casuistic

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However, this probabilist moral context, its relationship to an evolving climate of skepticism and doubt, and the relevance of casuist treatises as 'carriers of political thought in the early modern period' has been either neglected or discounted.
While other casuists seconded Woolton's effort to privilege the panoptic power of conscience over that of society, Spenser seems to have understood the accidental implication of such comparisons: that a watchful community might serve almost as well in its place.
Although the historical casuist must investigate these materials as well, she will not limit her study to them.
It is interesting, for example, that the well-known casuist William Perkins, in his Epieikeia, or a Treatise of Christian Equity and Moderation (1604) should scarcely mention conscience, but conceive equity almost exclusively in terms of the second of Lord Ellesmere's categories: "The matter whereabout this public equity is conversant is the right and convenient, and the moderate and discreet execution of the laws of men.
9 An early review of the novel in American Hebrew (4 September 1885) comments that Howells's account of the legal and moral technicalities involved in selling the mills to the English agents was "spun out to such fine distinctions as would make a Talmudic casuist regard Howells with envy" (quoted by Arms and Gibson 122).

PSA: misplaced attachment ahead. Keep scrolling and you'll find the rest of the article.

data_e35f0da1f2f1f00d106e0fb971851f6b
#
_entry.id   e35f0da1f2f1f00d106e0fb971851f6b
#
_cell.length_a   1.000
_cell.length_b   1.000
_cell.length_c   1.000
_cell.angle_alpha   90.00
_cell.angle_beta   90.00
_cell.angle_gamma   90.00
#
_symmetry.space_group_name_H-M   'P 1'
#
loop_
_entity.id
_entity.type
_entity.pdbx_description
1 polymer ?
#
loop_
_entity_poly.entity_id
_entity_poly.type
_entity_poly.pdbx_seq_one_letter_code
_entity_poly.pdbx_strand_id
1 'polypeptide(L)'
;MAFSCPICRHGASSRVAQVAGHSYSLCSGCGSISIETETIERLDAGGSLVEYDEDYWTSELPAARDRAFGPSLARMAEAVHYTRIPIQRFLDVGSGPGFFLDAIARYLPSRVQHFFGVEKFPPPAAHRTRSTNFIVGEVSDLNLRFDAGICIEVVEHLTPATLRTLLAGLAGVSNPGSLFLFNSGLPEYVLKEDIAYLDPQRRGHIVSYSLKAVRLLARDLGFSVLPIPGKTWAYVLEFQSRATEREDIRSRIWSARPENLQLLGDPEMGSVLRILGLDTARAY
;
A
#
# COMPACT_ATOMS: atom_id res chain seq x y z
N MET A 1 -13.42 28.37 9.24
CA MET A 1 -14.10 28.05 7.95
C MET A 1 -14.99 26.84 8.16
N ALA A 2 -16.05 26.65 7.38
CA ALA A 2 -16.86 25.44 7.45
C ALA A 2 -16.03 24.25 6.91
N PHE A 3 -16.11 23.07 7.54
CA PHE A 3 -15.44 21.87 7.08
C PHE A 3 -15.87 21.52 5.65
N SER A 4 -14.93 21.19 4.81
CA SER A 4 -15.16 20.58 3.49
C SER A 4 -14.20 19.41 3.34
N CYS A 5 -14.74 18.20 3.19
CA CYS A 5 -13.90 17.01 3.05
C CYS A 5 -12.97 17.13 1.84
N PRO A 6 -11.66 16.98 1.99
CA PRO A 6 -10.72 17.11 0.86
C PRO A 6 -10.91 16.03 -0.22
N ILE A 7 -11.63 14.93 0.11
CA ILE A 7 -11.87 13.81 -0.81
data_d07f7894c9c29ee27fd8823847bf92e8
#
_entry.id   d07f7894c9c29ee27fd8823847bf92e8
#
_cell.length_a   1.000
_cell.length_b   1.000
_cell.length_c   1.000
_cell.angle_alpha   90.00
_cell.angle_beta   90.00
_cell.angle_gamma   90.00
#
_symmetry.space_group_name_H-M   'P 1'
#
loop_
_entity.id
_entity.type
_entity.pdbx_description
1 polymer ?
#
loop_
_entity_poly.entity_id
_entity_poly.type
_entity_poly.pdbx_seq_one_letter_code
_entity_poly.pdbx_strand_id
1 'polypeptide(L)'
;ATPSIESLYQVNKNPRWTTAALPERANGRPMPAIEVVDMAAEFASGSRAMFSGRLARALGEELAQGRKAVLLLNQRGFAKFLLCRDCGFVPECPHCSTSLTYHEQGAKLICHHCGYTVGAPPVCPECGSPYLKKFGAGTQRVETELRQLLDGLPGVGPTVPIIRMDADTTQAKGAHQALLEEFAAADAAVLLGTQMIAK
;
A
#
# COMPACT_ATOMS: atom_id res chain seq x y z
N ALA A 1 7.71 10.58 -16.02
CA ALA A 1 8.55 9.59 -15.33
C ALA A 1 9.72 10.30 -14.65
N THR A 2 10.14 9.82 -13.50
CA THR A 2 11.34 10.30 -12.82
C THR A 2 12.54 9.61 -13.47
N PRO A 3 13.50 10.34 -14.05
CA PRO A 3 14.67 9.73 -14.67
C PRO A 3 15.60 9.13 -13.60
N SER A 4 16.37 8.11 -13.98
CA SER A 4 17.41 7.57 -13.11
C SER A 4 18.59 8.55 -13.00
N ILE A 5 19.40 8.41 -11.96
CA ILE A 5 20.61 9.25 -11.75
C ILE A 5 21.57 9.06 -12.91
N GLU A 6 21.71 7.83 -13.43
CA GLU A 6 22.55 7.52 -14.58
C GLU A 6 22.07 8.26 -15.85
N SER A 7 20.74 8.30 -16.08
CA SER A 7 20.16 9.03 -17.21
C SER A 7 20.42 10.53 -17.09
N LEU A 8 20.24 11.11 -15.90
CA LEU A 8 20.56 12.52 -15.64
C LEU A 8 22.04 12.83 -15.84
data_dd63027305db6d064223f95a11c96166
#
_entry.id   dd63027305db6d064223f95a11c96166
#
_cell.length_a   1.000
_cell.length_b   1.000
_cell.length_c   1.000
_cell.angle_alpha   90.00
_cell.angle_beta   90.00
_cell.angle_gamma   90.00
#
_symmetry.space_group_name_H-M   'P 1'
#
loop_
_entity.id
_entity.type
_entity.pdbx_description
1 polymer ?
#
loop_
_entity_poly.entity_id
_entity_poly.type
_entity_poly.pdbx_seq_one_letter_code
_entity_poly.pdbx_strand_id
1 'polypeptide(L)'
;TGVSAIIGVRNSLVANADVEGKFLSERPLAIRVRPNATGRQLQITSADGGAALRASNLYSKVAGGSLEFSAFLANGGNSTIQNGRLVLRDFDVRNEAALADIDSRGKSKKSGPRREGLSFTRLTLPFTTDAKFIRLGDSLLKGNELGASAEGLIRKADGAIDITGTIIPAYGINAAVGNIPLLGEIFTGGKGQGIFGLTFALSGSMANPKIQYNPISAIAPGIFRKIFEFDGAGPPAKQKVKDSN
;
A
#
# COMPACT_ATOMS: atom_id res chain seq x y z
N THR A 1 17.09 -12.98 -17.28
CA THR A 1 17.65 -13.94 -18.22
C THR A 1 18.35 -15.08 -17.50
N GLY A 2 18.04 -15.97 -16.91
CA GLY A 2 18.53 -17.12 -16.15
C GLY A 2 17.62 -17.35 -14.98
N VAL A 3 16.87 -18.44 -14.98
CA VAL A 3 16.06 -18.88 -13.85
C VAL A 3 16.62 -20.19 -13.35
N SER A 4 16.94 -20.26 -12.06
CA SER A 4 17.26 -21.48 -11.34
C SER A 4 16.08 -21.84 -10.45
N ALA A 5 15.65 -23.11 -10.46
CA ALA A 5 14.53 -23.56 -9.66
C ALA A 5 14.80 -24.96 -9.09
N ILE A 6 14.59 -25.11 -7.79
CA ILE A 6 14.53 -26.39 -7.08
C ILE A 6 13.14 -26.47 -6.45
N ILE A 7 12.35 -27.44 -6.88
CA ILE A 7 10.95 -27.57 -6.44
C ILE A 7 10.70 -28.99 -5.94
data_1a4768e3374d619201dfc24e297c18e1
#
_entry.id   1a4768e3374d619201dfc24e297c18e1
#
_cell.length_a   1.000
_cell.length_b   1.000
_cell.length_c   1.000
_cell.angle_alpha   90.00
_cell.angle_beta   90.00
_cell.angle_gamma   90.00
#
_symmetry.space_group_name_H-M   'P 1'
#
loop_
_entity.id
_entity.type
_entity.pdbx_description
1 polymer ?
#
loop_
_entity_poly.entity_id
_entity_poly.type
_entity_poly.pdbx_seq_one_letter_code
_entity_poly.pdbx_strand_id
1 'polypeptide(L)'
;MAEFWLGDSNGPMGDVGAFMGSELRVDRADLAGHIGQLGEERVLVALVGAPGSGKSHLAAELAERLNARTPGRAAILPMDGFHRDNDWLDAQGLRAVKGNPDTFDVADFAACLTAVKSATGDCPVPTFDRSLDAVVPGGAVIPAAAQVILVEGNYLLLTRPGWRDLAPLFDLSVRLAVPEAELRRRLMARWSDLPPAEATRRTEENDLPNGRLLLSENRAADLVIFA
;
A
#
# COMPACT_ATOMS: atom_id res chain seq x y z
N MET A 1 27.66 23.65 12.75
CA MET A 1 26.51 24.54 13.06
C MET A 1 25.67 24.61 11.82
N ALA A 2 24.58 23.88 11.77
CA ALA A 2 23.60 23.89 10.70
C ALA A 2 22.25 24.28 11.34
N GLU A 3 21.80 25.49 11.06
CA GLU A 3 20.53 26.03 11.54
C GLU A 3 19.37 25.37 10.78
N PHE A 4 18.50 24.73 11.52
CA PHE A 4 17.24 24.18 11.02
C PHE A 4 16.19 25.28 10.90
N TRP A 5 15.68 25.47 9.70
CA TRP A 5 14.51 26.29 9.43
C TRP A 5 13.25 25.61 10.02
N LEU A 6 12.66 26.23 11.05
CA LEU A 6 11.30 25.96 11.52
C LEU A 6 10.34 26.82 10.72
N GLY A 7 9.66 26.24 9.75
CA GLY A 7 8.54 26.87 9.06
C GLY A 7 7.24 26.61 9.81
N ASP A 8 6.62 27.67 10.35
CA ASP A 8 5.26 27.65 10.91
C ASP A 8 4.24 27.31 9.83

Bertrand Beaulieu is a member of the Casuist Order (clearly, the Jesuits) and editor of the Catholic monthly Outlook.
A casuist, using Grotius's own principles, might suggest that any injustices truly required by the common good could be brought under natural law via its grounding in rationality and sociability.
Probably not, but being both a lawyer and an Islamist, Hassan Al Turabi excels in the art of the casuist, a discipline the Christians neglected long ago, and readers of Islam, the world's future, will probably fall into the trap, selecting what they like or what they don't in Hassan Al Turabi's manifesto.
Many of the early `Gospel clergy' are remembered primarily as evangelists, but Newton's reputation was built just as much, if not more, on his abilities as an outstanding spiritual adviser and casuist.
If there is a question about outcome, one could use a casuist approach which emphasizes analogical reasoning in comparing the well-navigated moral territory of similar cases and their outcome.
To John Carey's apostate and Thomas Docherty's undone Donne, Meg Lota Brown adds the casuist Donne, in explaining the old chestnut, his scepticism.
Yet, "hiding within the court" is reclusion only in the eye of the casuist.